HC Deb 26 January 1999 vol 324 cc136-7
10. Mrs. Eleanor Laing (Epping Forest)

What responses he has received on his consultation on land reform. [65836]

12. Mr. Tim Boswell (Daventry)

If he will make a statement about the economic impact of his proposals for land reform in Scotland. [65838]

The Secretary of State for Scotland (Mr. Donald Dewar)

We received more than 1,200 responses to our consultation papers on land reform. Our proposals are genuinely radical and have been widely welcomed. I am glad that they are attracting the attention of so many Conservative Members.

Mrs. Laing

I agree that the Secretary of States proposals are, if nothing else, radical, but does he not agree that, in practice, those who look after the land in Scotland are farmers? Would it not have been more relevant to events in Scotland if the Secretary of State had made plans to spend taxpayers money helping farmers in their present crisis instead of wasting enormous sums on his radical but old-fashioned policies on land reform?

Mr. Dewar

May I say to the hon. Lady in a friendly spirit that I would welcome her coming back to her homeland, going perhaps a little wider than Kilmacolm, where she was born, and talking to the National Farmers Union of Scotland about the substantial package of aid twice put together in the past year to help, in particular, those in less favoured areas of agriculture, such as beef and sheep? A great deal of money has gone into that.

We are now putting forward a radical proposal that would allow communities who have lived on the land and invested their lifes work in the land to have a say. They would be able to buy the land if it were on the market and would get the advice, support and encouragement that would allow them do that if they so wished. That is not an easy option and people must be in a position to take advantage of that chance—they must have skills, know-how and staying power. Throughout Scotland, there is popular support for our attempts to deal with the land question and give those small communities, who often live in fragile parts of the country, the right to have a say, so that they do not wake up one morning and find that the land on which they live has been sold from under their feet without their knowledge.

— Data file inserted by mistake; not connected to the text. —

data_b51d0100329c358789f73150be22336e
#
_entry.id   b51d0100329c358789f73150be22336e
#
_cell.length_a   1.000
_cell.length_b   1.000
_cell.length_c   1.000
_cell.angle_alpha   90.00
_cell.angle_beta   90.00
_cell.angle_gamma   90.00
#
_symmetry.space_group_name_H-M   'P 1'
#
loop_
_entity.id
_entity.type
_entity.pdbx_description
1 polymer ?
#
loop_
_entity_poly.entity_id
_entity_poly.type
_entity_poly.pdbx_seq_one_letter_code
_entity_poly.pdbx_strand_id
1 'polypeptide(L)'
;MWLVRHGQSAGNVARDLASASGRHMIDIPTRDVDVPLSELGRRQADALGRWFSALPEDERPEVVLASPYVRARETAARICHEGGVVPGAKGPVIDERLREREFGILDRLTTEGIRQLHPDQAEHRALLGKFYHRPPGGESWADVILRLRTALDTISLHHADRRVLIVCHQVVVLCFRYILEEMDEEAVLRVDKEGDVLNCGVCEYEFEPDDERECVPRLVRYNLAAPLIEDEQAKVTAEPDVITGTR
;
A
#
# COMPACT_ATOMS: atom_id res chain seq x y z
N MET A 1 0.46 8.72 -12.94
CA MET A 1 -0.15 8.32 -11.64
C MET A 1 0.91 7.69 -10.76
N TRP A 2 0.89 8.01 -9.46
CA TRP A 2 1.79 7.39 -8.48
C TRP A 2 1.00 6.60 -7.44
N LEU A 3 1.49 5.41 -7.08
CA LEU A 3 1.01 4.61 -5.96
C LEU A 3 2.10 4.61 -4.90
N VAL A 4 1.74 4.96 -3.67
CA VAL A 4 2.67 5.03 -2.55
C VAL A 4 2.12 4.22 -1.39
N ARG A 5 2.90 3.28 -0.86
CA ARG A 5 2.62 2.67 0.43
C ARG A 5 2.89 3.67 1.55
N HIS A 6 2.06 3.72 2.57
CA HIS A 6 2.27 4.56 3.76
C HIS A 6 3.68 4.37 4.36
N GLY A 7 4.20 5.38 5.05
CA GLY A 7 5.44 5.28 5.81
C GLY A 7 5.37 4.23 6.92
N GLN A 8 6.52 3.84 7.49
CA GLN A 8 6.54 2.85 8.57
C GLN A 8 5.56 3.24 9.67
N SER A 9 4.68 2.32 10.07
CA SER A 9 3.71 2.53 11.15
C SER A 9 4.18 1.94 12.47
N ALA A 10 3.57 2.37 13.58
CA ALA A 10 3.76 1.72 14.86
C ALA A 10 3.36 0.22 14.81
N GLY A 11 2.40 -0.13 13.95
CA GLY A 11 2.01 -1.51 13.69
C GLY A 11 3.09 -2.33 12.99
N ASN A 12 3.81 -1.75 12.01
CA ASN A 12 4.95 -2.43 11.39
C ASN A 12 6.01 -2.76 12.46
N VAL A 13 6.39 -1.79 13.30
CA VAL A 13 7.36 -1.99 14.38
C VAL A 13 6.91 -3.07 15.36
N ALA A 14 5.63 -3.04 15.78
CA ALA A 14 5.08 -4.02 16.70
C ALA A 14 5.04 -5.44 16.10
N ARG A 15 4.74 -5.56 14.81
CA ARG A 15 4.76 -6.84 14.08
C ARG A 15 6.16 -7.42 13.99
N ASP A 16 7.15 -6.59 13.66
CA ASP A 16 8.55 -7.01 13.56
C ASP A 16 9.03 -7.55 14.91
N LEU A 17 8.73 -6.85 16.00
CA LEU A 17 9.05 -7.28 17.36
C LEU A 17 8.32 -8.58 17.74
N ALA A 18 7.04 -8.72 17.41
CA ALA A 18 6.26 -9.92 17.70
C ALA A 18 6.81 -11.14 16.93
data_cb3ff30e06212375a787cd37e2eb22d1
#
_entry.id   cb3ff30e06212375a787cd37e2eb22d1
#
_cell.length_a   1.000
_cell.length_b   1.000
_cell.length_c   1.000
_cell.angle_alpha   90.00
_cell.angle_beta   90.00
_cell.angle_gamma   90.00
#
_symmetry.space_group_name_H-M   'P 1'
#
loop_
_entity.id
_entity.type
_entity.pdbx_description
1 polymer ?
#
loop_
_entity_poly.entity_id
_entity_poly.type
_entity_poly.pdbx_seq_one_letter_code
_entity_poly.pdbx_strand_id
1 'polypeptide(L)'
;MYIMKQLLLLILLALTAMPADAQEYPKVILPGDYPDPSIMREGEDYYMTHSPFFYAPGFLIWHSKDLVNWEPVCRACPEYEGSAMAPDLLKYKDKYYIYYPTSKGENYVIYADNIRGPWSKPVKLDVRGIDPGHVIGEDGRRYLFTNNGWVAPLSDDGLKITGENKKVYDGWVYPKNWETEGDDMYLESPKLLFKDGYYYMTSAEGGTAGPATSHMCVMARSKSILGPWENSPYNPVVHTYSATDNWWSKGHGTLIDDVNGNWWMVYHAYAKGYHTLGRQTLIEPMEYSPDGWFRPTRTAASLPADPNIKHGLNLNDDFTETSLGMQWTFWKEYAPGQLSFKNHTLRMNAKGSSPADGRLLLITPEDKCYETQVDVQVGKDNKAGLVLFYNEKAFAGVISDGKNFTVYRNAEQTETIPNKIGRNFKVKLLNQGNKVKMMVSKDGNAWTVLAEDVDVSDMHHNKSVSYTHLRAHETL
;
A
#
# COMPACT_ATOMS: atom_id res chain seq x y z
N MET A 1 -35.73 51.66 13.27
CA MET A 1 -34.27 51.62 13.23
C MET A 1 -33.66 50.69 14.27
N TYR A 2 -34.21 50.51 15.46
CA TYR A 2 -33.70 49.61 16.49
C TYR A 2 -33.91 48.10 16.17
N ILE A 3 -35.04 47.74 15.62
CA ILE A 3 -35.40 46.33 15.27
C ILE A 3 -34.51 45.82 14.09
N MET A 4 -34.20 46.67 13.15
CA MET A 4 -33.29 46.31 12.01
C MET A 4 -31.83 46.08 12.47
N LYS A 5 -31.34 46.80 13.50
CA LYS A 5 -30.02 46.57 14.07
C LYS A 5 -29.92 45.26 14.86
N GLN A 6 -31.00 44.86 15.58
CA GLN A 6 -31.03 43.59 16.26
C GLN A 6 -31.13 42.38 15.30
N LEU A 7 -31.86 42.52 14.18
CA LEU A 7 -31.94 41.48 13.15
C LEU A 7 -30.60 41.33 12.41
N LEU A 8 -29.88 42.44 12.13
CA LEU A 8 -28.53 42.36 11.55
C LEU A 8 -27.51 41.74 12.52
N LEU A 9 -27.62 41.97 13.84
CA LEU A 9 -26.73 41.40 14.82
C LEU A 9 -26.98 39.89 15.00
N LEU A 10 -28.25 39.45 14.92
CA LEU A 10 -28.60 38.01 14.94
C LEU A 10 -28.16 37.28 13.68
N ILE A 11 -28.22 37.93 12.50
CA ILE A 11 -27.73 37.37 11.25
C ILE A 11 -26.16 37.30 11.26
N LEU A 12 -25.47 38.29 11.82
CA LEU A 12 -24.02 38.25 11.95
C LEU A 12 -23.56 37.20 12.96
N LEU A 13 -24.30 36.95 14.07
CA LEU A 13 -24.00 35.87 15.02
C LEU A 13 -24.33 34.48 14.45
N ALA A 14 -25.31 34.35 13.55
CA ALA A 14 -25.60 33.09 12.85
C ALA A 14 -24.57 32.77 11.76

Mr. Boswell

Will the Secretary of State heed the danger that the threat of a compulsory purchase order may reduce the collateral available to landowners on which they could raise loans to develop their properties and business? Will he also have regard to the interim report of the working party to the Deputy Prime Minister, which sets out the entirely sensible, fundamental principle that one precondition of compulsory purchase should be that the public interest clearly outweighs the rights of the individual citizen?

Mr. Dewar

I recognise that there are good landowners and that many struggle, often in difficult circumstances, to maintain their holdings and work them effectively. The hon. Gentleman has obviously given the matter much thought, so I am sure he will recognise that there has been a great deal of support for our proposals, from institutions as well as individuals, some of whom represent large bodies of landowning opinion. I have been very impressed by the constructive way in which many of those organisations have approached the matter.

I do not want to embarrass a noble Lord, but I cannot help reflecting on the words of the Duke of Buccleuch, who said of the reform: If this had been going through the House of Lords, I would have voted for it. I should say, in fairness, that he went on to criticise aspects of the reform.